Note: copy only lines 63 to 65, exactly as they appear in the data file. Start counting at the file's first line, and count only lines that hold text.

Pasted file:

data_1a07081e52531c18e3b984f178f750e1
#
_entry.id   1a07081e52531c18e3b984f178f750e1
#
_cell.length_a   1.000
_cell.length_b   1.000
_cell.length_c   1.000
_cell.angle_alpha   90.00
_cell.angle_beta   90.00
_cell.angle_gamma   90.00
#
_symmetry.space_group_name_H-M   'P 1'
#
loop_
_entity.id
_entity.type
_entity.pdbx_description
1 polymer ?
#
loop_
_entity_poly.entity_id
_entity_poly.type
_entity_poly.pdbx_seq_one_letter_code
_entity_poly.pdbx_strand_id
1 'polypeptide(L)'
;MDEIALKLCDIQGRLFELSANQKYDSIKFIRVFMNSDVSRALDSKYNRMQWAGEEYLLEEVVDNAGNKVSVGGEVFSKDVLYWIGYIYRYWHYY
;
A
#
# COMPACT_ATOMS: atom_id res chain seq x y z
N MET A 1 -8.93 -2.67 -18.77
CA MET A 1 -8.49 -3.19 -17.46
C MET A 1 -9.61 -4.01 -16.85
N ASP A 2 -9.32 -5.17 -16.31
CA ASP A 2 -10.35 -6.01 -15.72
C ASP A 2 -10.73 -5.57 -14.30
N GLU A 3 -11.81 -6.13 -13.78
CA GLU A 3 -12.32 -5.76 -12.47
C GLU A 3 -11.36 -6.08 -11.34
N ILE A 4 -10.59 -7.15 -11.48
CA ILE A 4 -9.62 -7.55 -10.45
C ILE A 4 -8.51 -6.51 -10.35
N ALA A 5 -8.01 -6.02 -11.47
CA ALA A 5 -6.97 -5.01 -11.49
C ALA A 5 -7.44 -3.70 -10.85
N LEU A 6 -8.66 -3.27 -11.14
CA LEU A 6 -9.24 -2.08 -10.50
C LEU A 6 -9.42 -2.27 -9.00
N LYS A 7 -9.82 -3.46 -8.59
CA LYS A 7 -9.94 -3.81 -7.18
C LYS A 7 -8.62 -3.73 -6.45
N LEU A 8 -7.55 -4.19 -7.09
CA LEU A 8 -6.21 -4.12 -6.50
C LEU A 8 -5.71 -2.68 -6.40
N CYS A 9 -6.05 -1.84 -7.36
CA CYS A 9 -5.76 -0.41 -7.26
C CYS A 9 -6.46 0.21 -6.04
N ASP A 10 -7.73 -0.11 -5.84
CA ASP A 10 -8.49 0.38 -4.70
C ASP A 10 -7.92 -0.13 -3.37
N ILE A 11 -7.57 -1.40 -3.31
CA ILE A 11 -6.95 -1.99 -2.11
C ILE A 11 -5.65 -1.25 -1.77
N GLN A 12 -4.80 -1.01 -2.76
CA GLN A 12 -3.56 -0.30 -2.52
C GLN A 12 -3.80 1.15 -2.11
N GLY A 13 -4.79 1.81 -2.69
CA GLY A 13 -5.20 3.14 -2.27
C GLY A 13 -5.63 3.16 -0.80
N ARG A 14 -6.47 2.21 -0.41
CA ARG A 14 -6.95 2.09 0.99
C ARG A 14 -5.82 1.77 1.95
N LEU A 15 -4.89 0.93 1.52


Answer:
C ILE A 11 -5.65 -1.25 -1.77
N GLN A 12 -4.80 -1.01 -2.76
CA GLN A 12 -3.56 -0.30 -2.52